The question then comes down to how we view this passage and apply it to our lives.  We should not stand by interpretations that cheapen the contextual meaning of this passage by only trying to apply the word “enemy” to individuals in our communities and schools who pose no physical threat; the word “enemy” may apply to such individuals, but it is more aptly applied to physical and violent enemies.   What do we, as 21st century people, do with this teaching?  Can we reconcile the natural human urge to violently retaliate and to hate our enemies, with the words of Jesus?

I’ll leave you with that.  I am sure the topic will come up again in the existence of this blog.

Conclusion

Christ called the jewish people then to more than what they had previously thought was required of them, and he does the same for us.  It is not enough to merely say a prayer and go on with life; Christ calls us to FOLLOW after Him and His teachings and Actions REGARDLESS of how against those instructions are to our natural inclinations.

Are we willing to follow?

Holy God, we come before you to confess the errors in our ways of esteeming ourselves above you. We confess that we are not perfect; we need your love, and we need your continual redemption of our lives, and our minds.  Transform our hearts to reflect the desires of you to Love you with all we have, and to love others as much, or more, than we love ourselves. We pray these things in teh name of Jesus Christ, Amen.  

Fighting to Follow: A Transformative Gospel

The Gospel is commonly presented in first convincing an individual that they are guilty of wrongdoing against a Holy God, and goes on to share the solution to that, which is Jesus; his divinity, death, and resurrection.  The listener is then encouraged to repent of their wrongdoing, and to affirm a belief in God, including Jesus as Savior.  After such, a prayer may be had, and if the presenter of this Gospel is a local person in the community, they may invite them to their Church.

But I feel as though key information in that Good news is missing. And perhaps it is missing not just in the presentation of the Gospel to new believers, but also the presentation of the Gospel to established believers.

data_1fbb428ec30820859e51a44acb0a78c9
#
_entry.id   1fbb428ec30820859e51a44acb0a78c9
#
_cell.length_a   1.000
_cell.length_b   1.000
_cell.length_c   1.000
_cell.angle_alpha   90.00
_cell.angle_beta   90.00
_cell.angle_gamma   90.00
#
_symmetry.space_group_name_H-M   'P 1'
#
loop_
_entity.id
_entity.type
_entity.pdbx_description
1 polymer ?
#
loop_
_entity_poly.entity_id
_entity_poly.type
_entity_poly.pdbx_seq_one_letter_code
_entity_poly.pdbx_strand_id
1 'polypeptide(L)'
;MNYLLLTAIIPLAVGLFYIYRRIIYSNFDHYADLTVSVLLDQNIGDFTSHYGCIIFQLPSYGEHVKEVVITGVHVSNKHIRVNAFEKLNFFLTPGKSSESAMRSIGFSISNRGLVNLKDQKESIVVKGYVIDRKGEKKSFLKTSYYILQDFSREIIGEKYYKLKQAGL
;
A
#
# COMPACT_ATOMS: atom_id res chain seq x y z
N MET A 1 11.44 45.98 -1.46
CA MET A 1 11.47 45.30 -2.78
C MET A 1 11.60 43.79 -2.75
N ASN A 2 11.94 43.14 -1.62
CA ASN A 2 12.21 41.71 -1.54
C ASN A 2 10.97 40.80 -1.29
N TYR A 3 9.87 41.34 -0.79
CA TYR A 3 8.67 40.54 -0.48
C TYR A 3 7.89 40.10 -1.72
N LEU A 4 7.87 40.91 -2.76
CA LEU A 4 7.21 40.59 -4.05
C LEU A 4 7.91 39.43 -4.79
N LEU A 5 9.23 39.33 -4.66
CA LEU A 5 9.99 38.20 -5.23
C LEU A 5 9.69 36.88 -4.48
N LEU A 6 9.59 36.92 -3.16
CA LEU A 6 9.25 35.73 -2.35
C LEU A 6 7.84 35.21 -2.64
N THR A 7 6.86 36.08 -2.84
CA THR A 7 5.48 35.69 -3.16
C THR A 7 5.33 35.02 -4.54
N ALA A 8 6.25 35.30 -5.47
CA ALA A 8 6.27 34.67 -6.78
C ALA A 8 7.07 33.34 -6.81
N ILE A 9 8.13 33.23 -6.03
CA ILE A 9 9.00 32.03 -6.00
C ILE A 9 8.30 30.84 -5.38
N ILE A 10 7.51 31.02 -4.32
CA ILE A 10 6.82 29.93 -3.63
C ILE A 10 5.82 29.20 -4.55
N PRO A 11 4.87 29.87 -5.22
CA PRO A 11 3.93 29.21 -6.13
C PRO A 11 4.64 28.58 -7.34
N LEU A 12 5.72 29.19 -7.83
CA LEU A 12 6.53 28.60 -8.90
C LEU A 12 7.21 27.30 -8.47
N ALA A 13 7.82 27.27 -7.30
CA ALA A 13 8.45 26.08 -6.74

It is a common thought that “this world is not our home”, “this is not where we belong”, etc.. But is this true? For if it were to be true, it would imply that we are simply wasting our time here…we have no true purpose other than to attempt to tell others about this great place where we truly belong. If this was the train of thought, it would drastically impact the way that we care about our world, its people, and how there is no true hope in this world.

However, I believe that we are here for a purpose, and that we are right where we are meant to be.  The Gospel is transformative in its full application – in a spiritual sense, as well as a physical sense.  For if we understood the Gospel as Christ offering salvation to an unworthy people, and then calling us to follow after him and his teachings, then our very families, churches, communities, towns, and even some nations could be transformed by the work of the hands and feet of Jesus; not in a political sense, but in the way people care for one another.  Racism, prejudice, poverty, and violence could all lessen or cease because the followers of Jesus would refuse to tolerate them, and they would DO something to address the needs around them.  This love that would emanate from these followers of Jesus would not be able to be unseen, and many would flock to this kind of collected and united mission, and thereby being exposed to the truth; that Jesus Saves and Transforms us into His likeness.

The question is, are we, on an individual level, willing to fight our natural human inclinations of selfishness in order to follow after a King who calls us to deny ourselves, and live for Him – even to the point of death.  Are we, as individuals, willing to love when we desire to hate, to give when we only want to receive, to speak when we wish to be silent, to be silent when we shouldn’t speak? Are our churches willing to evangelize, not just in word, but in action? To feed the poor, clothe the naked, and care for our local communities?  For if we are willing to send our missionaries to other nations (a much needed thing), why is that same passion for the lost and broken seemingly lacking when it comes to our immediate local communities?

To follow Jesus means to fight against our own desires that go against His.  Are we willing to let the Gospel transform us?

Lamb Theology: An Introduction

Hello, my name is Jon Bauman, and Welcome to my blog: Lamb Theology.

The mission and purpose of lambtheology.com is to present theological thoughts dealing with classic doctrines, new ideas, Christian living, and other various topics all through the lens and revelation of Christ – The Lamb of God; taking seriously His teachings, actions, and commandments and applying them at large, and in our everyday life.

Please subscribe, comment, and join me on this journey of faith and thought.

**The views expressed in this personal blog may not necessarily reflect the views of the church I am a part of, or the denomination in which it is in**